Marine on St. Croix/Washington County • Minnesota state park permit needed
The Riverside Trail at William O’Brien State Park is a beautiful winter hiking spot through the woods and alongside the St. Croix River.
This is a multi-use trail that’s open to winter hikers, hikers with their leashed dog(s), and skate skiers (there are no classic tracks).
(Snowshoers are welcome, too, but it’s a rolled trail, so snowshoes are more cumbersome than useful on it!)
Highlights of Riverside Trail
The location of William O’Brien, one of the Twin Cities’ three state parks, is a highlight itself. Even the drive to get there is beautiful! The St. Croix river valley is one of the most beautiful parts of Minnesota.
The trail is “rolled” which means it’s packed down as opposed to plowed. Your hiking boots or snow boots will work great. If you’re hiking with someone else, the trail is wide enough for you and your companion to walk side-by-side.
Riverside Trail makes the most of that beauty, as a large portion of the trail is along the water—either the St. Croix River or Lake Alice. Depending on the winter and when in the winter you go, the water may or may not be frozen.
Several decades-old white pines are growing along the trail, towering overhead. These are some of my favorite trees, ones I always notice.
My hike in late January was during a spell of plenty of below zero temps so the water was frozen over.
Animal tracks were everywhere! This is one of the most fun things about winter hiking for me. You can see how many and what kinds of animals have been out and about since the latest snowfall, sharing the trail with us.
The rangers and staff at the park office and Visitor Center were super friendly and helpful. When I bought by vehicle permit, the woman who helped me even offered me the use of their razor blade to get my old permit off my windshield.
The trail is a nice length for a winter hike. Riverside Trail is a 1.5-mile loop, plus the hike from the parking lot down to the trailhead. Altogether it’s about 2.5 miles. Walking in snow and the hike back up the long hill make it a decent workout.
The trail is marked well, starting from the parking lot. That makes it easy for first-timers to find their way out and back without fear of getting lost.
Anything Not to Love?
The hike back up to the parking lot may or may not be a disadvantage for you! It’s a long hill with a decent grade.
The loop itself is very flat. Again, this may or may not be a disadvantage for you personally. It’s a very easy loop to hike on a wide rolled trail.
Depending on the snow conditions and recent weather, the hill going back up to the parking lot could get icy. I wore my Yaktraks, and as it turned out, didn’t need them. But consider wearing them.
If you’re hiking with someone it’ll be easy to keep up a conversation with getting breathless (until you head back up the hill). But it can be less interesting than a trail with at least some rolling hills.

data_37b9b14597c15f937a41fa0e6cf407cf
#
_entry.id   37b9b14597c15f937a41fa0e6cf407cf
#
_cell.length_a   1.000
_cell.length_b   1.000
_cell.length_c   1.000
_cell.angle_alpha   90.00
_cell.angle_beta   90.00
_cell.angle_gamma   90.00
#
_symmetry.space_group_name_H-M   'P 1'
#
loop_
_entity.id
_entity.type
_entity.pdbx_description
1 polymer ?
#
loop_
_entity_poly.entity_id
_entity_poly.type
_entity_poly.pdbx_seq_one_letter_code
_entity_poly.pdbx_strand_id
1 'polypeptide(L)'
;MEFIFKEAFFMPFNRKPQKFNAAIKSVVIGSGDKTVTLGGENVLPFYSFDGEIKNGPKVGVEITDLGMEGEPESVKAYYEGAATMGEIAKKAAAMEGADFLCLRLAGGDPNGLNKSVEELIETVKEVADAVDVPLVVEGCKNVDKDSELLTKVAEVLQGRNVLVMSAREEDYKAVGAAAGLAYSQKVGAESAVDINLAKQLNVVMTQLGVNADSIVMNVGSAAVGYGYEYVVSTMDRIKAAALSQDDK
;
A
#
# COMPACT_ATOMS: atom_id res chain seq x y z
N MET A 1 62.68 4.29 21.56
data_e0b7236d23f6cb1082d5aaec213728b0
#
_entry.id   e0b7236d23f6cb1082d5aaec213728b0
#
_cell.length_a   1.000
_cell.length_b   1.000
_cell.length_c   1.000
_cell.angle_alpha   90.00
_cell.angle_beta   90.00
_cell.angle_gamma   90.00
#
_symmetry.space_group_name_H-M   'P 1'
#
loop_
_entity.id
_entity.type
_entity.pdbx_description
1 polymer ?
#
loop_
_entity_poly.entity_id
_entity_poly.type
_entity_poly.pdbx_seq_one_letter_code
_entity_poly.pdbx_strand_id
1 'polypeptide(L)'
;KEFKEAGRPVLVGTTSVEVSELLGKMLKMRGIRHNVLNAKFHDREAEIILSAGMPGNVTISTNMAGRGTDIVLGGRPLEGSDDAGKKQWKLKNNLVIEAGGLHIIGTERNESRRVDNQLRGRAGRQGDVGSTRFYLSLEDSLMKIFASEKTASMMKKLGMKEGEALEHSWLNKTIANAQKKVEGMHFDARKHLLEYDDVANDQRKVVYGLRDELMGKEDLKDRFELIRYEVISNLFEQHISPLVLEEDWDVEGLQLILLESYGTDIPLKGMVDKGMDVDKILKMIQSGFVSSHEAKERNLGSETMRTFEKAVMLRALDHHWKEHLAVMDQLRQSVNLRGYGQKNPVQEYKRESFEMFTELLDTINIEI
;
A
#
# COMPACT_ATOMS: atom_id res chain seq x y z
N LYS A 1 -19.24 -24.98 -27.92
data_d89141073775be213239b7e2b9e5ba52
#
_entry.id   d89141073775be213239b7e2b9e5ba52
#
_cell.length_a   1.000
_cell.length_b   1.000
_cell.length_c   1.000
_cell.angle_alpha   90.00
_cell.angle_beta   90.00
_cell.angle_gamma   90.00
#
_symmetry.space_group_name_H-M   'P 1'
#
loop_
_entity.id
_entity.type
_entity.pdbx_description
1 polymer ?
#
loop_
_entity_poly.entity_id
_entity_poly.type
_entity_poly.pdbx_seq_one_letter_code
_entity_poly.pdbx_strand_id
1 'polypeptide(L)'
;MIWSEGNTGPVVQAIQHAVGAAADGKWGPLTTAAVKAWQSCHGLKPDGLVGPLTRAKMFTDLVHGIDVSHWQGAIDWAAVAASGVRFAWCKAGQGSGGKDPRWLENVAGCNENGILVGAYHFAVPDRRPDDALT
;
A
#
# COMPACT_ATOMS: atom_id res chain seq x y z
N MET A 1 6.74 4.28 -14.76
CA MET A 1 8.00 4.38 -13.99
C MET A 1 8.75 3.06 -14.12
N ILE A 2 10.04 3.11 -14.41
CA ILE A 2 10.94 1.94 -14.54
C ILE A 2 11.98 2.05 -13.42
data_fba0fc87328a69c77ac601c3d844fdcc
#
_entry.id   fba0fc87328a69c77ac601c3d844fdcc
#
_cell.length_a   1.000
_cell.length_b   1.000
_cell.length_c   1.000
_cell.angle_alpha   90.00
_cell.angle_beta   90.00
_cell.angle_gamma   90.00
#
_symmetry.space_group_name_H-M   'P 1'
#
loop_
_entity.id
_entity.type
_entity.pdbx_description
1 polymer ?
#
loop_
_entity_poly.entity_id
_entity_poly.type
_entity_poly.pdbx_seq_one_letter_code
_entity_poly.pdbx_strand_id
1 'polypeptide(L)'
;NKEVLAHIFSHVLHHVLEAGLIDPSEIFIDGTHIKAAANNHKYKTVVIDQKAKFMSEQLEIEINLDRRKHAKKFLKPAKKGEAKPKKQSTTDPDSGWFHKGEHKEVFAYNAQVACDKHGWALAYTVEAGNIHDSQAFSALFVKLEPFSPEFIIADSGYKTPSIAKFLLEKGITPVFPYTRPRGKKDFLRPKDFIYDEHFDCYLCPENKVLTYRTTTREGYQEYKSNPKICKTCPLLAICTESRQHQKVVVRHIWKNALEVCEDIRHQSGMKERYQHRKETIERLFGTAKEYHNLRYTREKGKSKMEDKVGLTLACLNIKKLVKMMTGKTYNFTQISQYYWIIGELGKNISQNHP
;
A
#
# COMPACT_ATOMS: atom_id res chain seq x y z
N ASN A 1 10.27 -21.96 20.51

More Winter Hiking at O’Brien
There’s one other winter hiking loop trail in the park, down in the southwest corner. We have to access that trailhead from a different parking lot, off Ostrum Trail N or Broadway St.
It’s called, appropriately enough, Southern Trails loop, and is just over 2 miles. I haven’t been on it yet, but based on the winter map, the topography looks quite varied.
What Else is at William O’Brien?
For winter lovers William O’Brien is most known for its cross country ski trail system. In fact, they’re more diligent than most parks about keeping non-skiers off their ski trails, with signage there at the Visitor Center.
The trails are adequate for beginners, but especially good for intermediate and advanced skiers, both classic and skate.
There are no designated snowshoe trails in the park, however I saw quite a few snowshoe tracks in the Riverside Trail area. I imagine snowshoers also head over to the Southern Trails loop area for more options.
O’Brien is one of the few campgrounds in the metro area that offers winter camping, either in campsites or heated cabins.
In the other three seasons, O’Brien offers wonderful camping, hiking and paddling. There’s also a swimming beach right in the area of the Riverside trail.
The Minnesota state park system does a great job, and this park is no exception.
How to Get There
The main entrance for O’Brien is off Highway 95, between Highway 97 and Marine on St. Croix. Look for it on the west side of the highway.
As with all Minnesota state parks you’ll need a vehicle permit to drive in. You can buy one at the office you’ll see as soon as you enter the park.
You can get a daily permit for $7 or an annual for $35 (per vehicle). It’s well worth the annual price even if you only visit the three parks in the 7-county metro during the year: O’Brien, Afton and Fort Snelling.
And of course there are dozens more throughout the state, including several within an hour or hour-and-a-half of the Twin Cities.
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